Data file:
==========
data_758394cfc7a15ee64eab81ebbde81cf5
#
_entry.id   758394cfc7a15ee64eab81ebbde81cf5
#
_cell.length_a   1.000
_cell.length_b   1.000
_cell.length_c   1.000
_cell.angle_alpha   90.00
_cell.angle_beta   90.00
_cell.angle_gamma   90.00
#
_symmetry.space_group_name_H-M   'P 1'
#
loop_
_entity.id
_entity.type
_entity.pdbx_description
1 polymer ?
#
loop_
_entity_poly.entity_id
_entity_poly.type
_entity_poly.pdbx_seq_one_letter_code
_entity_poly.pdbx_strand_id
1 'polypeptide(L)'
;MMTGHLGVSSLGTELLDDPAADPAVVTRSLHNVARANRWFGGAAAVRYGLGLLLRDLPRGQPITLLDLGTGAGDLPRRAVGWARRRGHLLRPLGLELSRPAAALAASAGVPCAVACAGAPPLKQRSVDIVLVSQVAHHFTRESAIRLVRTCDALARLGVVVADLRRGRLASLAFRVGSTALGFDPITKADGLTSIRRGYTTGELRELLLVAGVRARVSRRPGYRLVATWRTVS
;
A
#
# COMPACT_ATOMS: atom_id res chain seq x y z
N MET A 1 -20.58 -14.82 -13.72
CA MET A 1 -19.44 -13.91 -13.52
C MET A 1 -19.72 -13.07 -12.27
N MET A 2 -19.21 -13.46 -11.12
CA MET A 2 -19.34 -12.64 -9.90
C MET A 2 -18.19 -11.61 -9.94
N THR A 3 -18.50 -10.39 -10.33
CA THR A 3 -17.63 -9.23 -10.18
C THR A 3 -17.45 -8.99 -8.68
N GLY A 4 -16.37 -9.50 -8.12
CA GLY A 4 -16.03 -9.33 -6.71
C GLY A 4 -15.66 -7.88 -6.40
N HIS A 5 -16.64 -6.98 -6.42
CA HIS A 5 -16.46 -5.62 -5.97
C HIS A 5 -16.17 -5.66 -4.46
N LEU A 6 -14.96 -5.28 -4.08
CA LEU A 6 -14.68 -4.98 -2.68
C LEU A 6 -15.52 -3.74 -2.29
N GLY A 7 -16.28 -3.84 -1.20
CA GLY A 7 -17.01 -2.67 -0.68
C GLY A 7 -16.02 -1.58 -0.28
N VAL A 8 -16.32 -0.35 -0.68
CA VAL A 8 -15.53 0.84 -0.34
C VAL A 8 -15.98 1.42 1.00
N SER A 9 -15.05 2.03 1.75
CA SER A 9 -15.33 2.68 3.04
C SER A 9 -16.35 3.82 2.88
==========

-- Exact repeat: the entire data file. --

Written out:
data_758394cfc7a15ee64eab81ebbde81cf5
#
_entry.id   758394cfc7a15ee64eab81ebbde81cf5
#
_cell.length_a   1.000
_cell.length_b   1.000
_cell.length_c   1.000
_cell.angle_alpha   90.00
_cell.angle_beta   90.00
_cell.angle_gamma   90.00
#
_symmetry.space_group_name_H-M   'P 1'
#
loop_
_entity.id
_entity.type
_entity.pdbx_description
1 polymer ?
#
loop_
_entity_poly.entity_id
_entity_poly.type
_entity_poly.pdbx_seq_one_letter_code
_entity_poly.pdbx_strand_id
1 'polypeptide(L)'
;MMTGHLGVSSLGTELLDDPAADPAVVTRSLHNVARANRWFGGAAAVRYGLGLLLRDLPRGQPITLLDLGTGAGDLPRRAVGWARRRGHLLRPLGLELSRPAAALAASAGVPCAVACAGAPPLKQRSVDIVLVSQVAHHFTRESAIRLVRTCDALARLGVVVADLRRGRLASLAFRVGSTALGFDPITKADGLTSIRRGYTTGELRELLLVAGVRARVSRRPGYRLVATWRTVS
;
A
#
# COMPACT_ATOMS: atom_id res chain seq x y z
N MET A 1 -20.58 -14.82 -13.72
CA MET A 1 -19.44 -13.91 -13.52
C MET A 1 -19.72 -13.07 -12.27
N MET A 2 -19.21 -13.46 -11.12
CA MET A 2 -19.34 -12.64 -9.90
C MET A 2 -18.19 -11.61 -9.94
N THR A 3 -18.50 -10.39 -10.33
CA THR A 3 -17.63 -9.23 -10.18
C THR A 3 -17.45 -8.99 -8.68
N GLY A 4 -16.37 -9.50 -8.12
CA GLY A 4 -16.03 -9.33 -6.71
C GLY A 4 -15.66 -7.88 -6.40
N HIS A 5 -16.64 -6.98 -6.42
CA HIS A 5 -16.46 -5.62 -5.97
C HIS A 5 -16.17 -5.66 -4.46
N LEU A 6 -14.96 -5.28 -4.08
CA LEU A 6 -14.68 -4.98 -2.68
C LEU A 6 -15.52 -3.74 -2.29
N GLY A 7 -16.28 -3.84 -1.20
CA GLY A 7 -17.01 -2.67 -0.68
C GLY A 7 -16.02 -1.58 -0.28
N VAL A 8 -16.32 -0.35 -0.68
CA VAL A 8 -15.53 0.84 -0.34
C VAL A 8 -15.98 1.42 1.00
N SER A 9 -15.05 2.03 1.75
CA SER A 9 -15.33 2.68 3.04
C SER A 9 -16.35 3.82 2.88